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Intel Haswell on MSI Z87 MPOWER
Date 18th June 2013
Author dirtyd
Editor James "Agg" Rolfe
Manufacturer Intel
Manufacturer MSI

Introduction, CPU, Chipset

'Haswell' is Intel's latest architecture. It is built on the 22nm "tri-gate" process that was introduced with last year's 'Ivy Bridge' line of processors. Even in their second processor iteration at this process geometry, over a year after the initial release, Intel still enjoys a comfortable advantage in this metric. All their competitors are stuck at the 28nm half-node, with no relief in sight until next year.

Despite this clear advantage, Intel and x86 competitor AMD have largely missed out on the big growth business of phones, tablets, 'phablets', and other portable devices. ARM processors are cheaper, and their historical emphasis on frugal power consumption, rather than the outright performance of the x86 world, is better suited to a small form factor. The success of ARM has not gone unnoticed; Intel have mounted a pretty aggressive campaign to minimise power consumption, whilst keeping their performance advantage.

Another aspect of the various ARM SoC's (System on Chip) success is the integrated graphics processing unit, or GPU. This has been the weak spot in the Intel juggernaut's armour for some time, despite steady progress in their last few processor generations. 'Haswell' continues the upward trend, bringing more shader units, higher clock speeds, and even an on-chip, high-speed 128MB eDRAM for those with (very) deep pockets.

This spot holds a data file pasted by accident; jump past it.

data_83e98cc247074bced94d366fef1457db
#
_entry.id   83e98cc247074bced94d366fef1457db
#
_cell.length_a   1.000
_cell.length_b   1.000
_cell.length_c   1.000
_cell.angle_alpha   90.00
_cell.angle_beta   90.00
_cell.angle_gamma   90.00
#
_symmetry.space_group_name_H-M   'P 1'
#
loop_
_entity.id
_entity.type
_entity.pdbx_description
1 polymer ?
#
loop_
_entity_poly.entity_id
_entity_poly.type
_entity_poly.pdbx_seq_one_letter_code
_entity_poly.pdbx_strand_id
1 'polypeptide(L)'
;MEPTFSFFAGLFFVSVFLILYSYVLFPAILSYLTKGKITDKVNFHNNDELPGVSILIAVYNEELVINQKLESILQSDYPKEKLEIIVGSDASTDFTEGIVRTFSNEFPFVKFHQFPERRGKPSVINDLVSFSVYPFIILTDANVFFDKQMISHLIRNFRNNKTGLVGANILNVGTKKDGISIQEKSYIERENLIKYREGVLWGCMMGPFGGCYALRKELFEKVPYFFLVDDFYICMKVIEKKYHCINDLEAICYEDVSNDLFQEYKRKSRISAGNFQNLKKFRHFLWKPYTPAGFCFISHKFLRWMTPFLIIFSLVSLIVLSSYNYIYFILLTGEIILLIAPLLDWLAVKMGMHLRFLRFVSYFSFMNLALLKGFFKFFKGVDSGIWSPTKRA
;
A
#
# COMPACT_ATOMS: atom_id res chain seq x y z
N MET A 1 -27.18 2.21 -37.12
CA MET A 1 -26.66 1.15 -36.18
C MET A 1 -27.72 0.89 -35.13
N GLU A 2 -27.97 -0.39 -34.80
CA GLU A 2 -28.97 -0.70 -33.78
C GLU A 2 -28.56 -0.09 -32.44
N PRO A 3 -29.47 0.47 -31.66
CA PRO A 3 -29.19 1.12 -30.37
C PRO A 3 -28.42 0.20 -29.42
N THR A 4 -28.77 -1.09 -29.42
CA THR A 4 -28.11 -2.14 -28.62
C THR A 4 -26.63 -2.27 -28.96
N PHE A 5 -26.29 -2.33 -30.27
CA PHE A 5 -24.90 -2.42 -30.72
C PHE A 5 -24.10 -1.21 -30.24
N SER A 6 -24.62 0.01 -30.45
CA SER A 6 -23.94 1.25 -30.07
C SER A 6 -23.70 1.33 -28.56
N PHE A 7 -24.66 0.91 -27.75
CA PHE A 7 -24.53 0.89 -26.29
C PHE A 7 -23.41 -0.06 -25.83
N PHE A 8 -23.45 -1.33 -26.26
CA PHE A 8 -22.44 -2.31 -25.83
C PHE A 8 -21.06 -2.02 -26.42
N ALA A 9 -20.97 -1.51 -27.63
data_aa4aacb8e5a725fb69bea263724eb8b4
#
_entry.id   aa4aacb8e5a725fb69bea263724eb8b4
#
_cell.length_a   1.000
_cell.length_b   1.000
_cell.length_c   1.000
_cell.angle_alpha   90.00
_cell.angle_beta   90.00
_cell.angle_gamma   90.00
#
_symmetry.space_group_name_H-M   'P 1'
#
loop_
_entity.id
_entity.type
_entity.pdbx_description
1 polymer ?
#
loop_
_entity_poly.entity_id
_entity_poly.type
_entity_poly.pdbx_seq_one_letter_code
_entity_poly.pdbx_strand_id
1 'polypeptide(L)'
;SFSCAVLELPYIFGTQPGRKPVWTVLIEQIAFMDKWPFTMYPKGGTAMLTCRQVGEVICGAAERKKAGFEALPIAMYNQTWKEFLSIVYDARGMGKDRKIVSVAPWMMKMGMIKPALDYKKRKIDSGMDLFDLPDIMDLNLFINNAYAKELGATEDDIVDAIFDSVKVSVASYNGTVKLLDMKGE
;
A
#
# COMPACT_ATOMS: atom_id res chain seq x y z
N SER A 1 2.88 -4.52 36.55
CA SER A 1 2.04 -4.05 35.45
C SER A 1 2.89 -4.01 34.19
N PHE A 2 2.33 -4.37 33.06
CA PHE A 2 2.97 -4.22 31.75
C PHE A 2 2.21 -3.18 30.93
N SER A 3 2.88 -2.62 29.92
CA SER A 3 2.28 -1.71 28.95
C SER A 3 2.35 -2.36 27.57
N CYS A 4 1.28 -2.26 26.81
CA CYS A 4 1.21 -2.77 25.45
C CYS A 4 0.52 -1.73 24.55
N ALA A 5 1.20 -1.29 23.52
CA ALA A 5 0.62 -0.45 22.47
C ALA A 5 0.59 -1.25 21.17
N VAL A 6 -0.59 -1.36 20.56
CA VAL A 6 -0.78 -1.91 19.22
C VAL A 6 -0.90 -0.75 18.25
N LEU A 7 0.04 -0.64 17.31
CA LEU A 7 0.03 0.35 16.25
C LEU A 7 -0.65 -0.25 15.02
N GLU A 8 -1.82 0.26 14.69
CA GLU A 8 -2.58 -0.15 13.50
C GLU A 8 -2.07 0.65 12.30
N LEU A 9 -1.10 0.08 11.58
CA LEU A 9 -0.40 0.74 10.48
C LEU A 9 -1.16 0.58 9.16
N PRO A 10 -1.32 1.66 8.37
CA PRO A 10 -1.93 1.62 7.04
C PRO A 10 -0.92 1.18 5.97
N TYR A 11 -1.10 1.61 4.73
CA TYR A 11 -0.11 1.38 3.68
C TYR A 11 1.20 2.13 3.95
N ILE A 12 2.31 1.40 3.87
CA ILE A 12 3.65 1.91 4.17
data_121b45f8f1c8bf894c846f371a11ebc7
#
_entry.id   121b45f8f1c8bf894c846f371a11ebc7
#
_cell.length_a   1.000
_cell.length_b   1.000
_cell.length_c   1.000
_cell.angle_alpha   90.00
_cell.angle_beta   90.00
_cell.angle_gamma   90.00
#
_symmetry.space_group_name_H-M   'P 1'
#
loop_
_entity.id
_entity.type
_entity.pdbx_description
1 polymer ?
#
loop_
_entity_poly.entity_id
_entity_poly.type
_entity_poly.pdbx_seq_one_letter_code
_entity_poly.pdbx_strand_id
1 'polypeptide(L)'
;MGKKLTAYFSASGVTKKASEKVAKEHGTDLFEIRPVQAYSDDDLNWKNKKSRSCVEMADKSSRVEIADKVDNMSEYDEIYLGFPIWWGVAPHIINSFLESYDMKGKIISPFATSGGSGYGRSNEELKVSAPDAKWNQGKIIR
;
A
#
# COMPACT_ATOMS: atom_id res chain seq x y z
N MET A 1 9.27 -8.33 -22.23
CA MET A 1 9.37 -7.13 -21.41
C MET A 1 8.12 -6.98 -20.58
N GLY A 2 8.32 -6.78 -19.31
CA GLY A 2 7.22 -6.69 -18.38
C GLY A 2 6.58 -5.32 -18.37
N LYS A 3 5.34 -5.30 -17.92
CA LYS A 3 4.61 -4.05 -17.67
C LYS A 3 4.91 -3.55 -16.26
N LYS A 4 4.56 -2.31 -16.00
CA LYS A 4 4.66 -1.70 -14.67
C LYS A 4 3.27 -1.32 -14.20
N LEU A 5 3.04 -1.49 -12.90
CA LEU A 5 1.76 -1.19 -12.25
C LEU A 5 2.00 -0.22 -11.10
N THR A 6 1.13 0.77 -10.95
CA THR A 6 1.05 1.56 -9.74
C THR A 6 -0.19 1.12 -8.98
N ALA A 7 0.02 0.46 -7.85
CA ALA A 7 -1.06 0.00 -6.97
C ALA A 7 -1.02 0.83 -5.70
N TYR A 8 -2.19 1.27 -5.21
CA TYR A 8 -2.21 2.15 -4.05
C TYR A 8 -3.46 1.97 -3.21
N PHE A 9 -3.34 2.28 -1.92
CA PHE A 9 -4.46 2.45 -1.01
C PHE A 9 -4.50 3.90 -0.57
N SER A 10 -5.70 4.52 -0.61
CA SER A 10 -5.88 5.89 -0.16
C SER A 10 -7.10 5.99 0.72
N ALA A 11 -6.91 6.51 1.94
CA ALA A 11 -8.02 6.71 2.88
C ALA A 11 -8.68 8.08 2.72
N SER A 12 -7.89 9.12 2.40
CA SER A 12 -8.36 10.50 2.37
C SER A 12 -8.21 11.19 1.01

Click to Enlarge

Today OCAU brings you a review of the Intel i5 4670K CPU, along with a look at the Z87 MPOWER motherboard from MSI. Instead of the typical plethora of synthetic CPU benchmarks, this article will focus on the gaming capabilities of Haswell. Have Intel's graphics caught up to the competition from AMD? Does the chip continue the stellar overclocking potential of Ivy Bridge? How does the MSI motherboard fare with some OC punishment? Read on for details.

Intel Core i5 4670K:

Click to Enlarge

The 4670K has OC 'cheat mode' enabled straight out of the box: the unlocked multiplier. It runs at a nominal clock speed of 3.4GHz, which turbo can ramp up to 3.8GHz. Being a cheaper i5 mean it misses out on HyperThreading, which is only present in Core i7 products. L1 data cache is 128kB (32kB per core), as is L1 instruction cache. L2 cache is 1MB (256kB per core). As the diagram above explains, load and store bandwidth in the L1 data cache have both doubled since Sandy Bridge, as has the L2 bandwidth to L1.

The L2 Unified Transition Lookaside Buffer (TLB) now has a 2MB shared page which should assist cores in finding data or instructions from the cache of other cores, without going out to RAM. L3 cache is 6MB. The SKU's with stacked eDRAM use it as an L4 cache.

Unfortunately, what the Intel giveth, the Intel taketh away; the 'K' chips have all virtualisation features disabled, and they also miss out on possibly the most interesting feature of the Haswell microarchitecture, transactional memory or TSX. For deeper analysis, check out David Kanter's article here. He also writes a thorough analysis of the Haswell architecture here.

It seems questionable that the most expensive Core i5 and Core i7 chips don't come with the full list of features, but that's marketing, and for a Haswell chip with an unlocked multiplier it's an unavoidable reality.

Z87 Chipset:

Click to Enlarge

The Z87 chipset is the top dog of LGA 1150 chipsets, targeted at enthusiasts. It's pretty feature packed but not a great deal different from the preceding Z77.


All original content copyright James Rolfe.
All rights reserved. No reproduction allowed without written permission.
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